Finally, we must understand that wealth creation is not evil. One criticism that has been levelled against Margaret Thatcher is that she created a culture of greed, but I believe this is unfair. Just as money itself is not evil, but rather the love of money, if government policy indirectly leads to greed, the real fault lies with the person who is greedy, not with the government. Wealth created through capitalism is conducive to the wellbeing of all. When Thatcher was confronted by a Liberal Democrat MP about the growing gap between rich and poor, she said, “He would rather that the poor were poorer, provided that the rich were less rich. So long as the gap is smaller, they would rather have the poor poorer. You do not create wealth and opportunity that way. You do not create a property-owning democracy that way.”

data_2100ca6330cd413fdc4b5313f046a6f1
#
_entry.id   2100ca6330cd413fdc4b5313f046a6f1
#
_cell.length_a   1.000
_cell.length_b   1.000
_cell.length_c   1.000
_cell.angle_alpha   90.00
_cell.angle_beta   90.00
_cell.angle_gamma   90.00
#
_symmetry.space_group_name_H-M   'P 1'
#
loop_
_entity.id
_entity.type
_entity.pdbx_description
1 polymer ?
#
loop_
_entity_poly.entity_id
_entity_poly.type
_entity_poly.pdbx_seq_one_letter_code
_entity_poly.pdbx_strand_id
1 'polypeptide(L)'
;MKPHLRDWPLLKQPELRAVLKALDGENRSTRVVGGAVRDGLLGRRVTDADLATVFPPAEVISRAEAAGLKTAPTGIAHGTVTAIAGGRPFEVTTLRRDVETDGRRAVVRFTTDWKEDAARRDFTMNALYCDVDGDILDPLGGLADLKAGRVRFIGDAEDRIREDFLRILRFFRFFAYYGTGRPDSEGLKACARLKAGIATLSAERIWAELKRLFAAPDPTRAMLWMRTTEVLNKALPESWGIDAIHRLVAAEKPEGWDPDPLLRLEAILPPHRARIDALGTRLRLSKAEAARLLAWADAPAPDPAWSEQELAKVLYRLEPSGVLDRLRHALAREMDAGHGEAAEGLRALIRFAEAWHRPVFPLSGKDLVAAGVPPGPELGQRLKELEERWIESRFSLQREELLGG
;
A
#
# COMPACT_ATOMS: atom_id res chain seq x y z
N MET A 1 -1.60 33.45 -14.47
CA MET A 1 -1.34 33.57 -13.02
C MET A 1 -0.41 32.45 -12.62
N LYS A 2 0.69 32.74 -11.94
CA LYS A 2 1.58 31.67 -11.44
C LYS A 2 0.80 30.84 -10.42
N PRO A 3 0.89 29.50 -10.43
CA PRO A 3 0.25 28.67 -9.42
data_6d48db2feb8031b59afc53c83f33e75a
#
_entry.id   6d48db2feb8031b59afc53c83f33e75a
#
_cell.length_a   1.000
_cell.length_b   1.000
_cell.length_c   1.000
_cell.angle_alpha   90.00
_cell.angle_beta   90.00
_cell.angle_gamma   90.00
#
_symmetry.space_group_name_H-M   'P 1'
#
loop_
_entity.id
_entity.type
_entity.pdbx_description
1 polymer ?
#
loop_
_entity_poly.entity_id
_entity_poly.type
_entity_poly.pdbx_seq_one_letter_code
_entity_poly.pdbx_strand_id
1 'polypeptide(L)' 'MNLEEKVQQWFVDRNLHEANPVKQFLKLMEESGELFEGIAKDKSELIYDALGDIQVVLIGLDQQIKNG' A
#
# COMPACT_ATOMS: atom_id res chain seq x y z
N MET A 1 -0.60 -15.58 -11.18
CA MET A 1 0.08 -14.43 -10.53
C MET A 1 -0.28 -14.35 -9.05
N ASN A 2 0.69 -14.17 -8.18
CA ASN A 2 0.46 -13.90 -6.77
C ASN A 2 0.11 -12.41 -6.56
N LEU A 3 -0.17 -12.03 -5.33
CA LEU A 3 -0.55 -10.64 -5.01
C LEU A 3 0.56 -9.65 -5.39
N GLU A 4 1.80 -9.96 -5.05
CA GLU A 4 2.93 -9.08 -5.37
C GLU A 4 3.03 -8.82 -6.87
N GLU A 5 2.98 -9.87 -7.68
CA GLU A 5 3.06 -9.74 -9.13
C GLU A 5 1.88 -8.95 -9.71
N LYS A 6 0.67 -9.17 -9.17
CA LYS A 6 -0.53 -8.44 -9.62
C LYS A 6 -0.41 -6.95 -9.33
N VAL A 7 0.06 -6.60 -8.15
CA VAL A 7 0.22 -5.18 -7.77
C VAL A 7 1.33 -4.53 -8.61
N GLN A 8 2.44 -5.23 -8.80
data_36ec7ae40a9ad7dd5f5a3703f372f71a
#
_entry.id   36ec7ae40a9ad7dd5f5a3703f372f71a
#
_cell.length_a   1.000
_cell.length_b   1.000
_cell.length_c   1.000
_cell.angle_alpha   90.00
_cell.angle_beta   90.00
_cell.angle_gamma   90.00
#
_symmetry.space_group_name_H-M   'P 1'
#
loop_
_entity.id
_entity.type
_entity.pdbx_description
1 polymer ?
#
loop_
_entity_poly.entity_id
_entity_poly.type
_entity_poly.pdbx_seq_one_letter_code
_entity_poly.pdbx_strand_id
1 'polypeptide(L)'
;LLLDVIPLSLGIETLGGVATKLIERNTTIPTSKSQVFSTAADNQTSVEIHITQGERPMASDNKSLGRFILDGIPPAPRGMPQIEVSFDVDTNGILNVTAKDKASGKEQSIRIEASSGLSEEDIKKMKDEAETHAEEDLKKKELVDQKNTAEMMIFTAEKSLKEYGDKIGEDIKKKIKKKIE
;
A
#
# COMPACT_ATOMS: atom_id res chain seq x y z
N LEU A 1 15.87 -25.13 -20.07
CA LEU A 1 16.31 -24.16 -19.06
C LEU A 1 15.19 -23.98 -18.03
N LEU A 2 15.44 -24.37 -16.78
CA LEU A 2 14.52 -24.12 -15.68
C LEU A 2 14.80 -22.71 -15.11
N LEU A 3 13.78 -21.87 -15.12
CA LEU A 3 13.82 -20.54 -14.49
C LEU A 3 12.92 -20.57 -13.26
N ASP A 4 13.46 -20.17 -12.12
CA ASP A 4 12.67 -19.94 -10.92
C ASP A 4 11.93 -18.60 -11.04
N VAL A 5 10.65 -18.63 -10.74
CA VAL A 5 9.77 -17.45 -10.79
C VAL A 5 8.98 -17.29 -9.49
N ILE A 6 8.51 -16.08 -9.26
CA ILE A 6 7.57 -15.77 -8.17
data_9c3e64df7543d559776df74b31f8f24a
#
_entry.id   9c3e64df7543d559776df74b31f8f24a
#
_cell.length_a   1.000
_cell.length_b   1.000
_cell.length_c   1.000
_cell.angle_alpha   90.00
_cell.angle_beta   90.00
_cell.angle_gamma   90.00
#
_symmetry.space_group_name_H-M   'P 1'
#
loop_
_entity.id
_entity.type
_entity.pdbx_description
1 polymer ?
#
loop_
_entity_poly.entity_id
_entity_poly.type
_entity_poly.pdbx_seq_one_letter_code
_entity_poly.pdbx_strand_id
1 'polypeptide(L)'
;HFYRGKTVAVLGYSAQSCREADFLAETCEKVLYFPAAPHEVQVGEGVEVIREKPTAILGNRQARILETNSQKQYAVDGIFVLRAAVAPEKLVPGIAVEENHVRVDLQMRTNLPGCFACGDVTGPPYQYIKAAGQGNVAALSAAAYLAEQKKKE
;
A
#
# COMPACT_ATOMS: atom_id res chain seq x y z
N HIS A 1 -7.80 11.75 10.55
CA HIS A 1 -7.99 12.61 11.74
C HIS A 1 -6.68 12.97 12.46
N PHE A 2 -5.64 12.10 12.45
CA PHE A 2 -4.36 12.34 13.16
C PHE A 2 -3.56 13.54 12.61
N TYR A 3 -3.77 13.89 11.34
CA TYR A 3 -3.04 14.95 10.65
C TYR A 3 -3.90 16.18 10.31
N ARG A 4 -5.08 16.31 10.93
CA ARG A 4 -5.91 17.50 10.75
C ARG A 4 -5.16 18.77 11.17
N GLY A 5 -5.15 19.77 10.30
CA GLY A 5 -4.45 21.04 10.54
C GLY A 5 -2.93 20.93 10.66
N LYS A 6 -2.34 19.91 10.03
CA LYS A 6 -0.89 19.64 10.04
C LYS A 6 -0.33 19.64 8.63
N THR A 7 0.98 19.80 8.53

Having made my case, I feel obliged to clarify that I am personally not a proponent of unbridled right-wing politics wherein those with the most are free to dictate on their terms. The Bible is clear that employers have responsibilities to their workers: Malachi 3:5 condemns “those that oppress the hireling in his wages”. Confessional Presbyterians accept that the state has a paternal role where morality is concerned, which distinguishes us from liberals (having defended Thatcher in this article, I would nevertheless criticize her relaxation of Sunday trading laws, for example, on the basis of the fourth commandment – wherein she was more liberal than conservative). Acknowledging such a paternal role, I am not opposed to the state’s using means to ensure that fair wages are paid and workers’ reasonable demands heard. And, while voluntary charity must be the primary means of providing for the poor and vulnerable (and therefore, the Christian government should support charity with tax relief and similar policies) I am not opposed to supplementing charity with a limited welfare system. Working in a residential care home for adults with learning disabilities, it is plain to see how vital state funding is in this sector. In support of my case, long before the godless socialism of the French revolution, some degree of socialized healthcare was employed in John Calvin’s Geneva which had hospitals (a joint effort between state and church) funded from taxation. In fact, conservatism in various strains – such as “Christian democracy” and “one-nationism” – has had the poor at heart and striven for greater equality of opportunity. I allege that it is libertarians, who deny the paternal role of the state, rather than conservatives, who would remove restraints from the rich and powerful.